After thinking about it, I'm not sure how we would be able to maintain the siding paint where the deck was if it was freestanding, because it needs to be very close to be usable, and that would make it impossible to get paint in there when the house needs a new coat. So attached it will be. ;-)

We're looking at Timbertech decking, specifically, their Terrain collection. It's not the top of the line, but hopefully it will be a good choice for us. Combined with an aluminum railing system, I shouldn't have to do much to it to keep it looking nice. I really wanted the cable railing but apparently that's not allowed in my area, and even if it was I'm not sure we could afford it--holy smokes!!
 
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Old 07-02-17, 01:44 PM
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Cable railing isn't cheap, you are correct at that. Make sure sufficient blocking is installed while the deck is open so that you have something to screw your railing system into. Simply screwing into the composite decking will not be sufficient.
 
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Old 07-02-17, 02:58 PM
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Composite decking requires 12" on center joist
Not true, must look at the reuiremets of the specific material, I have never built a composite deck with 12" joists.

but don't want something that will burn our feet, be a pain to clean
Couple of wives tails here, I have built many decks, with dark colors, and like anything that is dark and sits in the sun it can get warm but never to the extent of burning.

Composit decking is the absolute easiest material to clean. Do not use pressure washer, a scrubbing with a good deck cleaner (I use Olympic) and a stiff brush once, twice, per year will keep the deck bare foot clean,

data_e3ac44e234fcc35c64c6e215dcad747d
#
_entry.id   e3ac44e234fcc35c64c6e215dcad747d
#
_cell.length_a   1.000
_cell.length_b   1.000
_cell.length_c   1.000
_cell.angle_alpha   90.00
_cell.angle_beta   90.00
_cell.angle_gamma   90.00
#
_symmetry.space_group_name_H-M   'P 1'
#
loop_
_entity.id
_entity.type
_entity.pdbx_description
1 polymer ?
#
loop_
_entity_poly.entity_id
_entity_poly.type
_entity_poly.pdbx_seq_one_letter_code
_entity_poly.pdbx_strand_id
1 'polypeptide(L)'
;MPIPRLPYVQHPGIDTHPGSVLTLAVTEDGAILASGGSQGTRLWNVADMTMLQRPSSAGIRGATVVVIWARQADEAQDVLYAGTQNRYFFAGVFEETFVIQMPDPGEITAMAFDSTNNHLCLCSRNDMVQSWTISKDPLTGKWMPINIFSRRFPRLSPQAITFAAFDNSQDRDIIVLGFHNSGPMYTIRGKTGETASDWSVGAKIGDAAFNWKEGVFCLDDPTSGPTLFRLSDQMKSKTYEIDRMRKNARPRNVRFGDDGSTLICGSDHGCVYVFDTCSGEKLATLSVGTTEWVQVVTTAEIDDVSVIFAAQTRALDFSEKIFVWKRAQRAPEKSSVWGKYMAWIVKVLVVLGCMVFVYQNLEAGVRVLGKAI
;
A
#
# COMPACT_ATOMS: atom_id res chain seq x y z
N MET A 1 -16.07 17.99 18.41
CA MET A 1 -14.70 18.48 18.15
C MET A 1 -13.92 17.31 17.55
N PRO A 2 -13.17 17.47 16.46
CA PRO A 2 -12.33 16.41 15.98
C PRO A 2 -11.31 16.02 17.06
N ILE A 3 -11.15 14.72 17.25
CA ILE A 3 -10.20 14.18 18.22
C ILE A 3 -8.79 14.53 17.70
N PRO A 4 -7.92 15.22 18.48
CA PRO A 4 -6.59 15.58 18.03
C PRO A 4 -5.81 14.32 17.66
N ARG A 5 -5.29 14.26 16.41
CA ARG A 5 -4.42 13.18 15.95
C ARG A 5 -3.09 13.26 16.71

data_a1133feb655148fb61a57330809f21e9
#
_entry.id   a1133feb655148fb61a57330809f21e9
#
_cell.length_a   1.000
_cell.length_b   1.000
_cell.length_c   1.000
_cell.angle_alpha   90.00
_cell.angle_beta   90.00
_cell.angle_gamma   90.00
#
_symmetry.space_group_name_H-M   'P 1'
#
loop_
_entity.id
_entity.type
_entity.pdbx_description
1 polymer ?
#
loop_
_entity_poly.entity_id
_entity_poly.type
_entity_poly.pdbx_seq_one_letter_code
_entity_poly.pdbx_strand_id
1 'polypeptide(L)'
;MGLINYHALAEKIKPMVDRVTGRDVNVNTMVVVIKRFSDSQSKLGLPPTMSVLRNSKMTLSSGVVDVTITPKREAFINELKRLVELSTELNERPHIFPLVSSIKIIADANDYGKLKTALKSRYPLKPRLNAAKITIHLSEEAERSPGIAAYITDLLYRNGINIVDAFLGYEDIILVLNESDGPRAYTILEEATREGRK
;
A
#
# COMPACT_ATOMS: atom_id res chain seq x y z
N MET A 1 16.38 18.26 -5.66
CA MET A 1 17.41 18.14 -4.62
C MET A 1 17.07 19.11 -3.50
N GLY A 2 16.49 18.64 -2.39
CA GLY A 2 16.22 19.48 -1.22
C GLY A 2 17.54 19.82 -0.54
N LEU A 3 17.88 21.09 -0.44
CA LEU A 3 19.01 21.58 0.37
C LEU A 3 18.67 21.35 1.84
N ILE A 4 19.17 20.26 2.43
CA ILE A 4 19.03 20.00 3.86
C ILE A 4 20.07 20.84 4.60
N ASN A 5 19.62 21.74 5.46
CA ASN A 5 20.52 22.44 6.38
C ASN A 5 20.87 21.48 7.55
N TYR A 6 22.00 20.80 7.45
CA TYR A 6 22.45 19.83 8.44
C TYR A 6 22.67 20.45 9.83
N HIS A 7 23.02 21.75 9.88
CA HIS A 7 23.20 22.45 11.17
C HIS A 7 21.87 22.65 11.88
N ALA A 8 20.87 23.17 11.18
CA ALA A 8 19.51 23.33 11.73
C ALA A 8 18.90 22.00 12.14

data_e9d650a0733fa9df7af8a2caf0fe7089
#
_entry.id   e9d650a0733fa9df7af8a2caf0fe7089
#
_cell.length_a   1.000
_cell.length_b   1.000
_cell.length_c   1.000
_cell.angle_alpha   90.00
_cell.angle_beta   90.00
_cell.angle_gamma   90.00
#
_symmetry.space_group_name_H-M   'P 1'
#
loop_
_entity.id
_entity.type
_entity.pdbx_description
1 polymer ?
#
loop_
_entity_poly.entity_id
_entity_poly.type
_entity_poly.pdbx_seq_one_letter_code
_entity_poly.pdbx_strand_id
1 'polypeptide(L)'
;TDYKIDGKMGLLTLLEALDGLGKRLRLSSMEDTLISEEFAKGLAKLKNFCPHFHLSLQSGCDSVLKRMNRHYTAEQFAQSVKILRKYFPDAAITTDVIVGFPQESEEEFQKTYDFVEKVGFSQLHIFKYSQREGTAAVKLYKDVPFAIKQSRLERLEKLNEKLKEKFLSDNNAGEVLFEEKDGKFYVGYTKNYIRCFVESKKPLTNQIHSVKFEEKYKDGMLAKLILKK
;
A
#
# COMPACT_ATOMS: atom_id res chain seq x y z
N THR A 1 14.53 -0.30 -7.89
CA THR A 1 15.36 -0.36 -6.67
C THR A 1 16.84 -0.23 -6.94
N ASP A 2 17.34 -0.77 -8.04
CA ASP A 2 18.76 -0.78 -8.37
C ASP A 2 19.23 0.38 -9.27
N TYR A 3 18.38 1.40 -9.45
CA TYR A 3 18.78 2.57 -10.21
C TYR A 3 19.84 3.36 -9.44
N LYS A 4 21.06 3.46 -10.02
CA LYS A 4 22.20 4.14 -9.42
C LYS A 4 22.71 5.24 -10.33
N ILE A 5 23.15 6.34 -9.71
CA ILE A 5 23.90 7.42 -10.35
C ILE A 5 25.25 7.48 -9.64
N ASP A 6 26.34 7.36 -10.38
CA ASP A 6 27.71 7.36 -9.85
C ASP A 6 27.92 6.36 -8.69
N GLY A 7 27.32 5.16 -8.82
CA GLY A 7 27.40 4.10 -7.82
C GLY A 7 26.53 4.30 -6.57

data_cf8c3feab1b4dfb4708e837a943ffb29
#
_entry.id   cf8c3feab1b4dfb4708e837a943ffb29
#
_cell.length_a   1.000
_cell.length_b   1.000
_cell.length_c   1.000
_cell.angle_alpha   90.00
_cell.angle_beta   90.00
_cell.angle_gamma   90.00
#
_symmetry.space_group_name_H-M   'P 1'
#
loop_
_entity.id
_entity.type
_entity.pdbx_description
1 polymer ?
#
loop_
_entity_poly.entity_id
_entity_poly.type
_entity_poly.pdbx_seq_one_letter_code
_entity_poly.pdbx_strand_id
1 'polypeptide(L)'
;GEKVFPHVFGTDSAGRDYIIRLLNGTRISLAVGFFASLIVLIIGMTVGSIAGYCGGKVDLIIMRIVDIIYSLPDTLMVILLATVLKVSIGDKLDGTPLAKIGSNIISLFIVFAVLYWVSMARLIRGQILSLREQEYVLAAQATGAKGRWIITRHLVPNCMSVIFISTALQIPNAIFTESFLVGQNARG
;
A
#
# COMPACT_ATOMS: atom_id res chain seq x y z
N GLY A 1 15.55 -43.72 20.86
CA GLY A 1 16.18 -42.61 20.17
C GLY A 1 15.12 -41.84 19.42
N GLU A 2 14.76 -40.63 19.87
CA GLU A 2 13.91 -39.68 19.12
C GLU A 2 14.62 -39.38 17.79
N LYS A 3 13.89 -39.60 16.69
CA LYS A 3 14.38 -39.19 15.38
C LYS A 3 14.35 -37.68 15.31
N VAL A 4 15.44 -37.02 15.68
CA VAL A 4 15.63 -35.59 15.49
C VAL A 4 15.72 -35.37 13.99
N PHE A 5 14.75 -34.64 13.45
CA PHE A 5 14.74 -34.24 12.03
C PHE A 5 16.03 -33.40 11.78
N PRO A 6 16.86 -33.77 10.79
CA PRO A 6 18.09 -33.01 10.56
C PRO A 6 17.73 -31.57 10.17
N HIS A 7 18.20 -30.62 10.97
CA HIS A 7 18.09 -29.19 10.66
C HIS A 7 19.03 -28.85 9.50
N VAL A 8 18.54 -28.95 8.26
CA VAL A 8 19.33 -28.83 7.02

You will absolutely not regret having to re stain, replace repair that deck surface and have never had a second thought about a splinter.

We are on year 10 of current Timber Tech material, still looks like new!!!
 
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Old 07-02-17, 04:02 PM
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The following is from Timbertech installation instructions

Proper joist spacing is required for proper installation. Joist spacing
should never exceed 16 on center. For a more rigid feel,
12 may be preferred.
If building from scratch, why not build to the best standards and go with 12" on center. This is the time to make that decision.

The following is from the warning section of Timbertechs installation instructions

Color and Temperature
Although TimberTech products are cooler to the touch than
many other deck board products in similar colors, all decking
products will get hot in the sun. Additionally, the darker the
decking color, the hotter it will feel.
I did not mean a literal burn, I meant uncomfortable in bare feet.
 
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Old 07-03-17, 01:49 PM
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For a more rigid feel, 12 may be preferred.
Current deck uses their 5/4 board on 16" centers, rock solid, I think it would be a waste building it on 12"